[OPE-L:501] RE: Ric's reply to Mike L's

Michael A. Lebowitz (mlebowit@sfu.ca)
Fri, 17 Nov 1995 03:02:40 -0800

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In message Sun, 12 Nov 1995 04:11:11 -0800,
Riccardo Bellofiore <bellofio@cisi.unito.it> writes:

> There has been a lot of misunderstandings between Mike L. and myself. In
> [OPE-L 460] Mike L. says:
>>I don't know why Riccardo dismisses this as written in a hurry--- the
>> connections established are at the core of what is presented in
>> CAPITAL. (It's true, he said he was "working like mad all night" at one
>> point, but haven't we all!)
> I'm not underrating the Grundrisse. I am - so to speak - a 'Capital vol.
> I' guy who thinks that we cannot understand nothing in the late Marx
> without the filter of the Grundrisse. I was only saying that Marx wrote
> that book in a hurry. It is a fact: nothing more, nothing less. He
> expected, if I remember well, social upheavals coming because of the
> crisis. And then wanted to be 'ready'. You confirm the hurry. Why do you
> 'deduce' in me a theoretical lack of respect from a simple fact you also
> know, and confirm? I have the *highest* esteem of the 1857-58
> Manuscripts.

As one who continues to marvel at the Grundrisse, this makes me very
happy. 8-) However, the reason you stressed the "hurry" originally was to
dismiss the relative importance of the Grundrisse compared to "Vol IV",
which I am contesting. You said "I think Michael L. is right,
we must take into account the Grundrisse, but that does not change much:
it was written in a great hurry *after* years of studying Smith and
Ricardo, Malthus and Sismondi, Tooke and Fullarton."

I said:

>>to elevate Vol IV to the position of the start of Marx's
>> order of enquiry is incorrect; and, it creates the presumption that we
>> should go thou and do likewise. I believe that, while that may
>> correspond to
>> the current project of some members of this list in their outside
>> activity, for us to extend Marx we have to be very clear on precisely
>> what Marx did, on his methodology. Rather than picking modern
>> economists to critique and eclectically adding to Marx, we need to
>> develop a way to know--- at what point do we, can we, introduce these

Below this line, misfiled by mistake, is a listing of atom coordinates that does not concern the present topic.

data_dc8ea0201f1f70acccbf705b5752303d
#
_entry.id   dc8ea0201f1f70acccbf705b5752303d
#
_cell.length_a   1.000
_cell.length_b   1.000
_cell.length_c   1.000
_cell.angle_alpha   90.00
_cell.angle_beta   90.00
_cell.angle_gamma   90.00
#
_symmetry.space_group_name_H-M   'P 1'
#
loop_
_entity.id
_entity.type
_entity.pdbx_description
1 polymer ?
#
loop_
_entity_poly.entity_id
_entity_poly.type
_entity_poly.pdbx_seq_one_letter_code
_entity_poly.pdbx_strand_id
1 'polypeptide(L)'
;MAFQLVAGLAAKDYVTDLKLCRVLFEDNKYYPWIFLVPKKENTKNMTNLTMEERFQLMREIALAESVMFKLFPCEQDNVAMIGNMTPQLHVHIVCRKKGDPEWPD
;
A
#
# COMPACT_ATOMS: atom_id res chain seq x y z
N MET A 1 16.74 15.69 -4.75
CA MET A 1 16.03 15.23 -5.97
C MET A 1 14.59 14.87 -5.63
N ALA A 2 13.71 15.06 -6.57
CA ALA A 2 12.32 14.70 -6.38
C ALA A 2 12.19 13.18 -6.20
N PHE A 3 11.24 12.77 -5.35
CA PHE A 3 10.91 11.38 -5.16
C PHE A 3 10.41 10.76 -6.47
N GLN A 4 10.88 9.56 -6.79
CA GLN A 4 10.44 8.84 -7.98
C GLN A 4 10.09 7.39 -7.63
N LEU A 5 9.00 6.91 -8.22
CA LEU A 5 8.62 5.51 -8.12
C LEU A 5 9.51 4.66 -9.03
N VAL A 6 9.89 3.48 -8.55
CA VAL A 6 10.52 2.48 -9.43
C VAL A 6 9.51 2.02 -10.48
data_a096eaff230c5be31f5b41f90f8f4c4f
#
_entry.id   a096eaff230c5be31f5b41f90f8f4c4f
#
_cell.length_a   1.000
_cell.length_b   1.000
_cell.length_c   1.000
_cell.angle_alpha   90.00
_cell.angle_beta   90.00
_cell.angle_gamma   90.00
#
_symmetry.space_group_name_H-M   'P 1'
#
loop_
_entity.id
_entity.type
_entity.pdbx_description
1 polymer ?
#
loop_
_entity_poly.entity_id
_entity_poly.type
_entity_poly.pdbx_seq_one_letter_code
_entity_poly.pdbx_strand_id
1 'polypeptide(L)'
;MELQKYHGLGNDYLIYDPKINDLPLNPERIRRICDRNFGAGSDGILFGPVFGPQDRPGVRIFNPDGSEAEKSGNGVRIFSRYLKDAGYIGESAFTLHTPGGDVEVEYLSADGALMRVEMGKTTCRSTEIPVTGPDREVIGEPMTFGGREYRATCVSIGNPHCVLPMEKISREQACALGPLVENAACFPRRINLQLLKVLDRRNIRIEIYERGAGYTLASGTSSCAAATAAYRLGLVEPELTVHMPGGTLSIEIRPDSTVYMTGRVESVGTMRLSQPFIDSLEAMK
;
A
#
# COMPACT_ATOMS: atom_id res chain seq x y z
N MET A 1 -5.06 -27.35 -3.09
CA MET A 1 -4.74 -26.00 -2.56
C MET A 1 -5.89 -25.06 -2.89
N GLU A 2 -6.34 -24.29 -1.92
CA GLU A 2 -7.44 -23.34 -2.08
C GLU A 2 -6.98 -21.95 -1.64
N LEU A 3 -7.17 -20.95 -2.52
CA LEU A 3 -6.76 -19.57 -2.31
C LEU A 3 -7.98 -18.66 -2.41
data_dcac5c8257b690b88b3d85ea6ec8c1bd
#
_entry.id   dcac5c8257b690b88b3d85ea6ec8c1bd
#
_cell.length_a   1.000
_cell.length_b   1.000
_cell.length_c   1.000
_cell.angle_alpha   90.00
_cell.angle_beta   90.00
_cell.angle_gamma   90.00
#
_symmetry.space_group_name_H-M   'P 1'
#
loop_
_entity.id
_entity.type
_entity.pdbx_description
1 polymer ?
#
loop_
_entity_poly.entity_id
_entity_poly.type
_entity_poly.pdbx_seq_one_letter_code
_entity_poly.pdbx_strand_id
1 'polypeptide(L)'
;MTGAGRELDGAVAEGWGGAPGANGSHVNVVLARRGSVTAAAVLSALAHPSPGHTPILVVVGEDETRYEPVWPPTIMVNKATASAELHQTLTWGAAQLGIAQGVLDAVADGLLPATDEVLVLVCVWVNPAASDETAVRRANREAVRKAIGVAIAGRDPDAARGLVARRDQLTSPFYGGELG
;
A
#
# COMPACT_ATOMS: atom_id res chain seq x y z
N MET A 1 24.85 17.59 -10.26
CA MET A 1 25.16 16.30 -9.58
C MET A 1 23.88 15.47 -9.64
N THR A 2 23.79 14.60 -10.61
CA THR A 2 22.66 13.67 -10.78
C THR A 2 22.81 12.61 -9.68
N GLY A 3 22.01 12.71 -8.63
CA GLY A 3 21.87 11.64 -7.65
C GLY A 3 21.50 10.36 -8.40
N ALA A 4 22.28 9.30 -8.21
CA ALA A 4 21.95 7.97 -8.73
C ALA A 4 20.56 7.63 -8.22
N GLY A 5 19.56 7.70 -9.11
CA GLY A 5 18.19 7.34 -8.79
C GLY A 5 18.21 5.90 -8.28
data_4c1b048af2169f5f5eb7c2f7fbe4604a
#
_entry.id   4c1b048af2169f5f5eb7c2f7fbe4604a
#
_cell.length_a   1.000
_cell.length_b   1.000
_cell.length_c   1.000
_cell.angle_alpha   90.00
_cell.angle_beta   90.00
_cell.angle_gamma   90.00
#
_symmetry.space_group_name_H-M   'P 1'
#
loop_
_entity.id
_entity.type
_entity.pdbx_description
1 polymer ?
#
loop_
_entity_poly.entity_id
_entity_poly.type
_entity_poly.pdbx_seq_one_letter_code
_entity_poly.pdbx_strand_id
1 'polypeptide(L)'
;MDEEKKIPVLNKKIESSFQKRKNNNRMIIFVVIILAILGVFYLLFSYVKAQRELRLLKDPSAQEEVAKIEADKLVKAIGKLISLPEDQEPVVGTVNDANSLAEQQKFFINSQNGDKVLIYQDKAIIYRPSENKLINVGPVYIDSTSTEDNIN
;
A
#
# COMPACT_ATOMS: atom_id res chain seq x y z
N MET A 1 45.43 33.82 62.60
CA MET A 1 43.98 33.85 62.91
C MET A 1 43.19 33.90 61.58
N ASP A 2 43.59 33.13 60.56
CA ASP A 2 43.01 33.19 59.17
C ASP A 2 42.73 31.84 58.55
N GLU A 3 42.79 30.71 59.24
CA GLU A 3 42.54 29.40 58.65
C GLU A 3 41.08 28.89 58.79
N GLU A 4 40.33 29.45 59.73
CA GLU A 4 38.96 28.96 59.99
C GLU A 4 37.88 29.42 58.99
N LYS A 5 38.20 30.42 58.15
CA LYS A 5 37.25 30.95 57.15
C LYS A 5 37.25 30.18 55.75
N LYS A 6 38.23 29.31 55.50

>> elements into the argument in an organic manner.

You responded:

> The true order, starting from the 1861-63 Manuscript, in fact was I, IV,
> III, I, III.

But, why "starting from the 1861-63 Manuscript"? Why aren't you
recognising the Grundrisse as a starting point, as the place where Marx
moved from the simplest determinations and proceeded from there to a
conception of the whole as "a rich totality of many determinations and
relations", --- ie., as the place where we see "the scientifically correct
method"? Again, there appears to be a fundamental difference with respect to
our views of the order of enquiry.

> I agree that Marx's readings in the TSV are theoretically
> informed from what he already knew (but he made discoveries in the writing
> process! this explains the going back and forward). There is no
> disagreement on this. Before the Grundrisse there were the cahiers Marx
> accumulated since 1844, and the work at the British Museum in the early
> '50s. I fully AGREE that this was only the (necessary!) point of departure
> for Marx. And that only *after* having built his essential insights in the
> Grundrisse, Marx was able to go back to interrogate the earlier texts of
> the other economists. Thus, we are not so distant, after all.

Perhaps not, if we agree about the "essential insights in the
Grundrisse". However, I suspect that I am inclined to see in the Grundrisse
more of a *qualitative* break (even an epistemological break) than you.

> BTW, you are not fair, if you refer to me, in saying that I want to
> 'eclectically add' modern economists to Marx.
> The real disagreement between us may be is linked to the following
> question: is there a political economy after Marx? And *if* the reply is
> yes, could the Marxian political economy of today may be constructed
> without 'criticizing' it - in the Marxian sense, i. e. both looking at
> what contemporary political economy uncovers, and at its shortcomings (I
> fully accept Duncan's strictures on 'critique' in OPE-L 422)? But do we
> really disagree? You write: ' we need to develop a way to know--- at what
> point do we, can we, introduce these elements into the argument in an
> organic manner.' I agree. Simply, I do not exclude a priori that, if the
> object of the critique of the political economy changes, also the method
> *may be* must change. It is something which must be checked. Put in
> another way, the Marxian method is cut off from the content of the
> critique of the political economy? Is it possible that the object of the
> critique changes, and that the method stays there unscathed? This is a
> real question, I've not the answer (now) - but, again, I'm sympathetic
> with what Duncan's says of the connection between method and content in
> the critique of political economy in his OPE-L 422.
I accept that as an interesting question. Do you think that this would
lead to advances which application of the Marxian method as applied to the
real concrete (the real object of critique) would not? If so, why?

> That said, I agree that it is useful to start from Marx's method and
> texts. Before to change something, it is better to know that thing in the
> best way: the change could be for the worse.
Yes, Occam's Razor would suggest this.
in solidarity,
Michael A. Lebowitz
Economics Department, Simon Fraser University
Burnaby, B.C., Canada V5A 1S6
Office: (604) 291-4669; Office fax: (604) 291-5944
Home: (604) 255-0382
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e-mail: mlebowit@sfu.ca